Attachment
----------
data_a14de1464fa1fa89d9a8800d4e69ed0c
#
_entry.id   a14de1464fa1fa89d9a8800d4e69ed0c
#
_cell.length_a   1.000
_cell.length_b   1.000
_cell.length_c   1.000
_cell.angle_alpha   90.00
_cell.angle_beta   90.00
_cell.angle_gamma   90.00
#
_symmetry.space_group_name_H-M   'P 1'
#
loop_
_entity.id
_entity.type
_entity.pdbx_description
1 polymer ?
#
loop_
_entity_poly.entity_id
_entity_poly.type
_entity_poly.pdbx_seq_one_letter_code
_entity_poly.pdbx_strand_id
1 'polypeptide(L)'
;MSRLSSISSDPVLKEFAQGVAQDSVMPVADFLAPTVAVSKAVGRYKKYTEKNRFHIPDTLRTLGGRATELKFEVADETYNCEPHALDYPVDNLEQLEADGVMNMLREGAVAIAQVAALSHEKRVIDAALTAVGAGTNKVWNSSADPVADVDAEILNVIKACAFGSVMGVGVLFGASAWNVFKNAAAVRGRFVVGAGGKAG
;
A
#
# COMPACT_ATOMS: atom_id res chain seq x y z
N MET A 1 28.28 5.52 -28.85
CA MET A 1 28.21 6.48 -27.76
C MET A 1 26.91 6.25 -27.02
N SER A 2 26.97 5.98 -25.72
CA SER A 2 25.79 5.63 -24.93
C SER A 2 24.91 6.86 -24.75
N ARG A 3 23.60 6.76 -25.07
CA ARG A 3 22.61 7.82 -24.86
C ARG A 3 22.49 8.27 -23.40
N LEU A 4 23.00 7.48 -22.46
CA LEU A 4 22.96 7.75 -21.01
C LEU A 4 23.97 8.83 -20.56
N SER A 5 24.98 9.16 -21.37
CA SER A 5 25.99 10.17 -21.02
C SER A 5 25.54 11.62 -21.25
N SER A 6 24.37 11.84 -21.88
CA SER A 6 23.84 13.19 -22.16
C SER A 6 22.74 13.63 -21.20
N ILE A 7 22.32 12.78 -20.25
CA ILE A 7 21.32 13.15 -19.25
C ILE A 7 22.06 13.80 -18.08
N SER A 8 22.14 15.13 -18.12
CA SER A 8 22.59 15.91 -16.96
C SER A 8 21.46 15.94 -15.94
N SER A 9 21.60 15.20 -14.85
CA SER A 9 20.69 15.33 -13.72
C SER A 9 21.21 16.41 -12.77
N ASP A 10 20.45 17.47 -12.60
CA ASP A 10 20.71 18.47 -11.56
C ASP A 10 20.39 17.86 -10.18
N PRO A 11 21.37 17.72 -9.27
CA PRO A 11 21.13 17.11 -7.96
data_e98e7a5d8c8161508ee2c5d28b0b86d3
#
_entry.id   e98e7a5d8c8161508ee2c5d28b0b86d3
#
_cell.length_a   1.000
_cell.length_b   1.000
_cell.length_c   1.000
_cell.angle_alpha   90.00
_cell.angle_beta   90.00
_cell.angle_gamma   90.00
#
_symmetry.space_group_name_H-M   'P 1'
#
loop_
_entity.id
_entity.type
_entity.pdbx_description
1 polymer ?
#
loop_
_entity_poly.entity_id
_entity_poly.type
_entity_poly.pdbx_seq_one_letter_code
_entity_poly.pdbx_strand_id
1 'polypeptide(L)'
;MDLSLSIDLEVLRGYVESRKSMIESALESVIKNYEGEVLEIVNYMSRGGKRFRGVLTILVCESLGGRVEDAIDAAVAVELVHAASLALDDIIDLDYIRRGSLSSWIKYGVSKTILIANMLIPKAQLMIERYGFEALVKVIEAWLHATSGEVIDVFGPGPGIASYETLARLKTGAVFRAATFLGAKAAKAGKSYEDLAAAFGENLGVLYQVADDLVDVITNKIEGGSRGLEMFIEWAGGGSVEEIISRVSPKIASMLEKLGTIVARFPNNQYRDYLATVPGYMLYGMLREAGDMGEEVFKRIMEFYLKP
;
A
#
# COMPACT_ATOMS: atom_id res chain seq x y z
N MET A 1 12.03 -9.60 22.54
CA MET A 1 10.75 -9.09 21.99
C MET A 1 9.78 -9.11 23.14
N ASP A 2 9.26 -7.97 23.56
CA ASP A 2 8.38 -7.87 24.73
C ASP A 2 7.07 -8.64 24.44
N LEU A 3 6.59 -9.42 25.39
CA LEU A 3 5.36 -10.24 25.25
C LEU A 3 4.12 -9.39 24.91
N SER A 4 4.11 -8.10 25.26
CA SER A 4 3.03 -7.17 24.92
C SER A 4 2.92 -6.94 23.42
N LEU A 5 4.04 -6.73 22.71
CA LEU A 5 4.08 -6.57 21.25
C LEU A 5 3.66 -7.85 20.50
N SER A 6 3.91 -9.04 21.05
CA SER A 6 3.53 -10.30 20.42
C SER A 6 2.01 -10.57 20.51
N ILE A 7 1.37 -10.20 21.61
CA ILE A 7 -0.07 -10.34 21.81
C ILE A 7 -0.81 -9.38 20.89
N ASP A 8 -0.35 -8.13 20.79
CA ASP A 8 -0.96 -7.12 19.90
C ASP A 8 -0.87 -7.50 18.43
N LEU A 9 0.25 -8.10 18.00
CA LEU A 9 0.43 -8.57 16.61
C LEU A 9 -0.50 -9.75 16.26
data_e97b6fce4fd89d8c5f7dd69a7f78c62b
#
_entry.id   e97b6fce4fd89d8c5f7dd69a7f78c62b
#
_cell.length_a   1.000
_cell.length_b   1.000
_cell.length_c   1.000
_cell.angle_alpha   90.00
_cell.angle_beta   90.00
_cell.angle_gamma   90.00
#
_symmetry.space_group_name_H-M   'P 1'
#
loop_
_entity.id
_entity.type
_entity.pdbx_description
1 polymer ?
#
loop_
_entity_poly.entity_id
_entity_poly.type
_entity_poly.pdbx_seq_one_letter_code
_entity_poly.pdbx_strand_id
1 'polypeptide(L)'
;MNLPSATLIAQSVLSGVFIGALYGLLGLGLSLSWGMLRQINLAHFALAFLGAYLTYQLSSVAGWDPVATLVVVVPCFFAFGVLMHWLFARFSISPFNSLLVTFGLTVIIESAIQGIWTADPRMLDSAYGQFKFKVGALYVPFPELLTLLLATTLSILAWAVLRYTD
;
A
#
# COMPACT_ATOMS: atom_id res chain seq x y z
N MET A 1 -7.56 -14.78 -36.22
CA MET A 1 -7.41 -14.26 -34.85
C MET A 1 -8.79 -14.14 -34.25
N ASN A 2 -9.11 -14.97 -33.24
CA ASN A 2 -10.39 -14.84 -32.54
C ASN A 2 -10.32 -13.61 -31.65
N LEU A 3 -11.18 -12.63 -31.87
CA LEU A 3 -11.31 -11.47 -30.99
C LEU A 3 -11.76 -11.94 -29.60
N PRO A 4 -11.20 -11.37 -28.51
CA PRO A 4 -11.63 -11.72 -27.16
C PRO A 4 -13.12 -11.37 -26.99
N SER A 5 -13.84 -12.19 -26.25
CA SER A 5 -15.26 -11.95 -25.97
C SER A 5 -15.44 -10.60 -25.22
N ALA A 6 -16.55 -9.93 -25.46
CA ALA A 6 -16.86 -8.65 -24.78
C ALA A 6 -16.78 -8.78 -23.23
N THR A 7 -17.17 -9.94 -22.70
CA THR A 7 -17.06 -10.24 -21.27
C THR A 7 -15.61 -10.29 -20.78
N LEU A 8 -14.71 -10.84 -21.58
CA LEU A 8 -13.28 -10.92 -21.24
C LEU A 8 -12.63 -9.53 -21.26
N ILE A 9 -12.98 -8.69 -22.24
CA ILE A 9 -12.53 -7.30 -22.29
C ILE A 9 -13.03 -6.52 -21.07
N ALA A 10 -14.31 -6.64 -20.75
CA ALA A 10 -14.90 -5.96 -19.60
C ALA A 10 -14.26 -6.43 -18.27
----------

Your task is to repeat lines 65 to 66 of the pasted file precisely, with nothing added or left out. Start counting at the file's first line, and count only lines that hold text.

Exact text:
_entry.id   e98e7a5d8c8161508ee2c5d28b0b86d3
#